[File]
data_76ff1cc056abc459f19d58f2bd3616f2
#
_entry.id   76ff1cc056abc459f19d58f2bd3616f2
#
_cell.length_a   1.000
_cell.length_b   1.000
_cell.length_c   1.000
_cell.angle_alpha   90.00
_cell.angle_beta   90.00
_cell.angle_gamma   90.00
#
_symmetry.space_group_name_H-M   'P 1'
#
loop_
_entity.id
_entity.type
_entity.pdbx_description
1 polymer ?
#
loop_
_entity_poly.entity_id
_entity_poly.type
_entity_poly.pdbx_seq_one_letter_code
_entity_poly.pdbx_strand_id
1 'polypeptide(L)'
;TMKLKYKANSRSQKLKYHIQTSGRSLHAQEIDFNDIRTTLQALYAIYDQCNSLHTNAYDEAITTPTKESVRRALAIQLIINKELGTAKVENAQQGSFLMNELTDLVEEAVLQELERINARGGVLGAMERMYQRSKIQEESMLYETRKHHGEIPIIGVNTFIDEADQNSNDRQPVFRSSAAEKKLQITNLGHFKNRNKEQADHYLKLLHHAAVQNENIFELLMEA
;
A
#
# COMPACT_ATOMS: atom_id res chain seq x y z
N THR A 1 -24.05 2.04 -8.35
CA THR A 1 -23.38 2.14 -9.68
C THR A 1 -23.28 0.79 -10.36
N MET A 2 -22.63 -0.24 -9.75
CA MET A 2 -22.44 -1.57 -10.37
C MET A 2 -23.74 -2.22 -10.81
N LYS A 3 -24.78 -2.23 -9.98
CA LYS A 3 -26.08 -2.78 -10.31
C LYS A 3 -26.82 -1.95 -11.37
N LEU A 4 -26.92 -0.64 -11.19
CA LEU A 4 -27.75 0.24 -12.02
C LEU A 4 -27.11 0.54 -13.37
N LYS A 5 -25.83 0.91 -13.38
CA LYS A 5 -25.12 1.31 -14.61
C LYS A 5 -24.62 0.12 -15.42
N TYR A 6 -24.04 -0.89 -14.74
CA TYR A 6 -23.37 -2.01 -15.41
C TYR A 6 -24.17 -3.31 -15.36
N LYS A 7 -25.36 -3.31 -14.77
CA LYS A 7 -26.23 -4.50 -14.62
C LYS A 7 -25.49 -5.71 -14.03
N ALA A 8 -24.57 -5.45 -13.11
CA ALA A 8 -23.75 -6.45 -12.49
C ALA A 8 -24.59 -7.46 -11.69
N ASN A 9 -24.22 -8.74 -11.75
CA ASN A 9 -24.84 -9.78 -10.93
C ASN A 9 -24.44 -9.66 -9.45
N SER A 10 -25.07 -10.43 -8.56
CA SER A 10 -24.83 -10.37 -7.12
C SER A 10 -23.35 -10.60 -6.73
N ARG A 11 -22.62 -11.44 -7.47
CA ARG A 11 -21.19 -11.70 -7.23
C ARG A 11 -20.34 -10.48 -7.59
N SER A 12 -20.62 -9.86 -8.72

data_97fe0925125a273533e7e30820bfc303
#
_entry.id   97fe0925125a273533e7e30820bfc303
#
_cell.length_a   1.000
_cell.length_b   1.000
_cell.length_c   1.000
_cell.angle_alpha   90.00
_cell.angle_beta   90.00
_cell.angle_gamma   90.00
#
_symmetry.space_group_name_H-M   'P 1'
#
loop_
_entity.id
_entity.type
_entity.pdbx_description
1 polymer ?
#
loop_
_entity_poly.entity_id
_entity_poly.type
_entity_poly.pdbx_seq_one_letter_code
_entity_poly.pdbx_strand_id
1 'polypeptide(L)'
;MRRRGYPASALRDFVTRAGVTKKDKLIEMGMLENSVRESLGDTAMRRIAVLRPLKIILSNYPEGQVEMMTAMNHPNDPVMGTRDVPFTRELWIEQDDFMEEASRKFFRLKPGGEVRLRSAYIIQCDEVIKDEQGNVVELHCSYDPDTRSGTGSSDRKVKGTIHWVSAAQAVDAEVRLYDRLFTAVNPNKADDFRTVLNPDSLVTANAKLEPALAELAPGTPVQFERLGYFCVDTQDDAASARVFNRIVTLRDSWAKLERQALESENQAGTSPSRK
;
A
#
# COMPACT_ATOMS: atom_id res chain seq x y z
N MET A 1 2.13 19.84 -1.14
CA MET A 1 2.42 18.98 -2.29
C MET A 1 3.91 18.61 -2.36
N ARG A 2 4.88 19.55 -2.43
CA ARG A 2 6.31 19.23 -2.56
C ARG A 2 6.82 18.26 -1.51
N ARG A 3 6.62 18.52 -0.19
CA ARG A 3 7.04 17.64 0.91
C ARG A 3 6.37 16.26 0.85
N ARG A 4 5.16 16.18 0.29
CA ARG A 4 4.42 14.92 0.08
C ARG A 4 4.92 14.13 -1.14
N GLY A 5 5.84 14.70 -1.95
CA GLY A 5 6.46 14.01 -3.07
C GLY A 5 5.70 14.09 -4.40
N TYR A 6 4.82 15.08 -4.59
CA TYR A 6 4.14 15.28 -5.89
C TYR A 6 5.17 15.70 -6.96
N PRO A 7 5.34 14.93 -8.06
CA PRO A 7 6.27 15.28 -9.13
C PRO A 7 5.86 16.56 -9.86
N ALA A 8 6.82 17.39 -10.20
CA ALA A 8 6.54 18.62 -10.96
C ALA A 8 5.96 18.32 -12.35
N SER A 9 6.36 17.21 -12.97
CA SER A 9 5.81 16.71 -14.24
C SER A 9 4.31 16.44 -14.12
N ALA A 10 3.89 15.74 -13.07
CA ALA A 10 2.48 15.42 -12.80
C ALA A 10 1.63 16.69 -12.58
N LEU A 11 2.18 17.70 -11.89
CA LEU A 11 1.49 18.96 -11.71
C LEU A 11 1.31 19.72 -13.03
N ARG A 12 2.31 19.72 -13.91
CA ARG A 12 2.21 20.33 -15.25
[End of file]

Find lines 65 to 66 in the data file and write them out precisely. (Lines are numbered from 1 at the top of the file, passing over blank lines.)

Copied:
data_97fe0925125a273533e7e30820bfc303
#